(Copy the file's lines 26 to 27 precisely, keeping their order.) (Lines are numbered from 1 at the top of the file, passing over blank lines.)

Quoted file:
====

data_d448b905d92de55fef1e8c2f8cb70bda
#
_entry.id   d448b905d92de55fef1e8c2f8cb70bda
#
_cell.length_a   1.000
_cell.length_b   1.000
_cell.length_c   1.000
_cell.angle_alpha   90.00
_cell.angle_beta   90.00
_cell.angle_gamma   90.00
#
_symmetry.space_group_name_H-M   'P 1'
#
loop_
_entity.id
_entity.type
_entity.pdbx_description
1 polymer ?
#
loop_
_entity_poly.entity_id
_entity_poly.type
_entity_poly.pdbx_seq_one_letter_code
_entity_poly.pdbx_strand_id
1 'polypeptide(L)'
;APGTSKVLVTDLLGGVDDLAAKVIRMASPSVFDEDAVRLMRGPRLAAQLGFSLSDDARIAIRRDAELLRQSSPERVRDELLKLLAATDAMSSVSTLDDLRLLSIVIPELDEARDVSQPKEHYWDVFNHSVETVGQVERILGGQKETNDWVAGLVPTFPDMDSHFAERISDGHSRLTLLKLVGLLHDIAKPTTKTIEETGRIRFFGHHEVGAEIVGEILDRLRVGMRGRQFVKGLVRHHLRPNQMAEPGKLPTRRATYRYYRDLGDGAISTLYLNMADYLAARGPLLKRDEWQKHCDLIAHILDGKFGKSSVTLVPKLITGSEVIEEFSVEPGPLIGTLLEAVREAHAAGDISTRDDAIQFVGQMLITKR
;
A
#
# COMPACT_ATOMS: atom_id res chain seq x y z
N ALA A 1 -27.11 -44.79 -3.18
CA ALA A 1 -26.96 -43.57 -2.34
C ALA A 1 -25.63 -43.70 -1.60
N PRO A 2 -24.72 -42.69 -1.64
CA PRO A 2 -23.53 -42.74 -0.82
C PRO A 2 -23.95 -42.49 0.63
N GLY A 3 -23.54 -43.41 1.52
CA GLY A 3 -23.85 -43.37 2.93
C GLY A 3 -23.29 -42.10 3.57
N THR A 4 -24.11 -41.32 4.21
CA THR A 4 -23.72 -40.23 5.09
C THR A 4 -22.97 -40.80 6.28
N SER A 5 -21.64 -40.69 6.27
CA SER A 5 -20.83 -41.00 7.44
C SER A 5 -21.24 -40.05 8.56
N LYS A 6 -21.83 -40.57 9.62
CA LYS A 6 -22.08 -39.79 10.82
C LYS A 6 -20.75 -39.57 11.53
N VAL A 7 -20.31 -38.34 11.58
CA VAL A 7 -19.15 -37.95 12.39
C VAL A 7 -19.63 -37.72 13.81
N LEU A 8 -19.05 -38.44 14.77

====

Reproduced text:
;APGTSKVLVTDLLGGVDDLAAKVIRMASPSVFDEDAVRLMRGPRLAAQLGFSLSDDARIAIRRDAELLRQSSPERVRDELLKLLAATDAMSSVSTLDDLRLLSIVIPELDEARDVSQPKEHYWDVFNHSVETVGQVERILGGQKETNDWVAGLVPTFPDMDSHFAERISDGHSRLTLLKLVGLLHDIAKPTTKTIEETGRIRFFGHHEVGAEIVGEILDRLRVGMRGRQFVKGLVRHHLRPNQMAEPGKLPTRRATYRYYRDLGDGAISTLYLNMADYLAARGPLLKRDEWQKHCDLIAHILDGKFGKSSVTLVPKLITGSEVIEEFSVEPGPLIGTLLEAVREAHAAGDISTRDDAIQFVGQMLITKR
;